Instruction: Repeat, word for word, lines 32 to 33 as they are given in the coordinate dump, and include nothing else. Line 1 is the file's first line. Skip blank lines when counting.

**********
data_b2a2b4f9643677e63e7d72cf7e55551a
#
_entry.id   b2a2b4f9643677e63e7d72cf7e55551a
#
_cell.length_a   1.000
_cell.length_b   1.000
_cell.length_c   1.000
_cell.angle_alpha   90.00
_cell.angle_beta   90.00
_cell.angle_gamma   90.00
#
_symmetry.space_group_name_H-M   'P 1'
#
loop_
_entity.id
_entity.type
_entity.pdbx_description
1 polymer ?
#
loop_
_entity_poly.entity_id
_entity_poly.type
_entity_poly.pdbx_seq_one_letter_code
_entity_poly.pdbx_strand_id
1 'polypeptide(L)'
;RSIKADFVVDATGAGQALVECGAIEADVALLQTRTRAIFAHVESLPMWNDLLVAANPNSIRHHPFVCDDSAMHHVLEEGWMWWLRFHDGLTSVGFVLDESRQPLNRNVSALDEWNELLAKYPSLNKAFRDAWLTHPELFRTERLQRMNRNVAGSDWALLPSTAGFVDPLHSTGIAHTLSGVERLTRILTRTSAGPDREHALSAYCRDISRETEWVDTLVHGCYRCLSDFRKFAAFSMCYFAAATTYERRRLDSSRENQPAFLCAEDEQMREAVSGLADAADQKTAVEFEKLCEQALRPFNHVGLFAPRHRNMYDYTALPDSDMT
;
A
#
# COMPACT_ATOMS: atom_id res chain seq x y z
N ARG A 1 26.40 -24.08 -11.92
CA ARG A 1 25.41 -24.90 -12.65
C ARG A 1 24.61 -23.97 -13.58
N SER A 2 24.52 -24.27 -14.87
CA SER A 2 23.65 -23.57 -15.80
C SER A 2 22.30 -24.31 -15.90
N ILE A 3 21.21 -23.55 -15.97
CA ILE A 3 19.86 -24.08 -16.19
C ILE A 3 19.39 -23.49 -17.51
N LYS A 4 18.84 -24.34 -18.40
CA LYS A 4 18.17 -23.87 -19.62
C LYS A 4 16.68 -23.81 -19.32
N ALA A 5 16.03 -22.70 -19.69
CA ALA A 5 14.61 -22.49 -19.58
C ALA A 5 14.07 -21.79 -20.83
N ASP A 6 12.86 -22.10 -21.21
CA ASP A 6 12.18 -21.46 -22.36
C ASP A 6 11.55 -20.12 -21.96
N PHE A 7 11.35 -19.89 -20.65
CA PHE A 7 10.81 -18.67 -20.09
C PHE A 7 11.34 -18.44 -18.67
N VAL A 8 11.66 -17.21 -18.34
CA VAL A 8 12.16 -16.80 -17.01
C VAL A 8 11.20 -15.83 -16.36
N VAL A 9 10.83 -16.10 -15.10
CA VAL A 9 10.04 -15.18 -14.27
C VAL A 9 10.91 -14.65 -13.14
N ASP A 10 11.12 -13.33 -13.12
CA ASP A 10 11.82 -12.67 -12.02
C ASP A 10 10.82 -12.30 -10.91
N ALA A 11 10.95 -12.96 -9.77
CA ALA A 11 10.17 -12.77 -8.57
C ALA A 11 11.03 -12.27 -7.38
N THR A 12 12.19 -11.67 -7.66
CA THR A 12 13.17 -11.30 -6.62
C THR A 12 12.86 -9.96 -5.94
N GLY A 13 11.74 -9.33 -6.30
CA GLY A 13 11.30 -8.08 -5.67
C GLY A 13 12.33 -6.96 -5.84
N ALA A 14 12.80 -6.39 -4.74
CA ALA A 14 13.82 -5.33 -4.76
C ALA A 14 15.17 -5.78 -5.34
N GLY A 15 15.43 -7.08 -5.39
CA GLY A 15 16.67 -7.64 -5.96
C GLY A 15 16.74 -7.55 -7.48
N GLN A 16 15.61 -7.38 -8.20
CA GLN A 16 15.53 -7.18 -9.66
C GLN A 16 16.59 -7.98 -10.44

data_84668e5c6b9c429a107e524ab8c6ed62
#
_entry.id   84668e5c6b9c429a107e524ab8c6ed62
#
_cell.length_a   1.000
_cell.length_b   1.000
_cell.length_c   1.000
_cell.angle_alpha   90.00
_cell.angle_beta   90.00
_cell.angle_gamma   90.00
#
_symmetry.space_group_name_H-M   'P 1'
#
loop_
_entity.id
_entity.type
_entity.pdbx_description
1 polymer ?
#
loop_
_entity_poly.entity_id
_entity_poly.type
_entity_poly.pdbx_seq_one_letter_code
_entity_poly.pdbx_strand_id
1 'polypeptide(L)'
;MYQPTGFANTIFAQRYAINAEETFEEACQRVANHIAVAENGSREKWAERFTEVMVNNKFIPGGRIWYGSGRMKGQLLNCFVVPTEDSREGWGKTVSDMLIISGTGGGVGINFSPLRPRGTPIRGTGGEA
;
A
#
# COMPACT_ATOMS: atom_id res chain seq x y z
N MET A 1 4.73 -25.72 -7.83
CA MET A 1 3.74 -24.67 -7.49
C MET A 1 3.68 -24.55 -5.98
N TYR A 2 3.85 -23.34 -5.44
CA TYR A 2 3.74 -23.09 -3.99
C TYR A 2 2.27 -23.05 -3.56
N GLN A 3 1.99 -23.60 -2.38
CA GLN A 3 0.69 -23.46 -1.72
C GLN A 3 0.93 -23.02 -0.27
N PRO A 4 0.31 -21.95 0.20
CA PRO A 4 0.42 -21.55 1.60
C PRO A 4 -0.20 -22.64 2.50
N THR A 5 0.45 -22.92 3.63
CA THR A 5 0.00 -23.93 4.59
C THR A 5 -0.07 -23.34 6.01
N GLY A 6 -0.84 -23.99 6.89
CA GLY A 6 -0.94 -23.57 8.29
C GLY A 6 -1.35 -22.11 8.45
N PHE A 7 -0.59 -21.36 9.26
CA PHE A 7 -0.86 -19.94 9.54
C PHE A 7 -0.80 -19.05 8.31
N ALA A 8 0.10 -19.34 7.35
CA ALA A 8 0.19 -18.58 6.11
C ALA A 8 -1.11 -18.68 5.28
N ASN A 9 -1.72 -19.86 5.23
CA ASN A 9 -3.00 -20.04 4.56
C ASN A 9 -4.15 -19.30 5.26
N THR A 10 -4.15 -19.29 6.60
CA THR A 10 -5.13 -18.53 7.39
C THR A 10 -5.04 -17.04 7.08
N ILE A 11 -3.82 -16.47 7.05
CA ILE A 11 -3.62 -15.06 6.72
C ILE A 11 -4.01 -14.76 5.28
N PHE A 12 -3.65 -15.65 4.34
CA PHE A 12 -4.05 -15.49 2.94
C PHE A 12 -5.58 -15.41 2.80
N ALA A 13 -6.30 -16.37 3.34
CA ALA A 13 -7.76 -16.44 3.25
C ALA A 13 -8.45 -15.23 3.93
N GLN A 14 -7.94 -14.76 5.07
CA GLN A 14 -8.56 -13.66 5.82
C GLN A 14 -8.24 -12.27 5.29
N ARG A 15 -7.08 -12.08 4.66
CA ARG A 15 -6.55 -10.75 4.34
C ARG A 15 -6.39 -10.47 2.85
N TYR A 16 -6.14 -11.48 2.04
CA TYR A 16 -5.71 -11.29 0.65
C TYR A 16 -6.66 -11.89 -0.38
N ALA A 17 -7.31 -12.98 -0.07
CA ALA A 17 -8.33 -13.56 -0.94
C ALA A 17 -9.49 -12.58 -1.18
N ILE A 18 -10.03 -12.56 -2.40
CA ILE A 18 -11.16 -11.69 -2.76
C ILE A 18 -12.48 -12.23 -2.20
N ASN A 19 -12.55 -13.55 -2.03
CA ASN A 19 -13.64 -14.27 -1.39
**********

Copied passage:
CA ARG A 1 25.41 -24.90 -12.65
C ARG A 1 24.61 -23.97 -13.58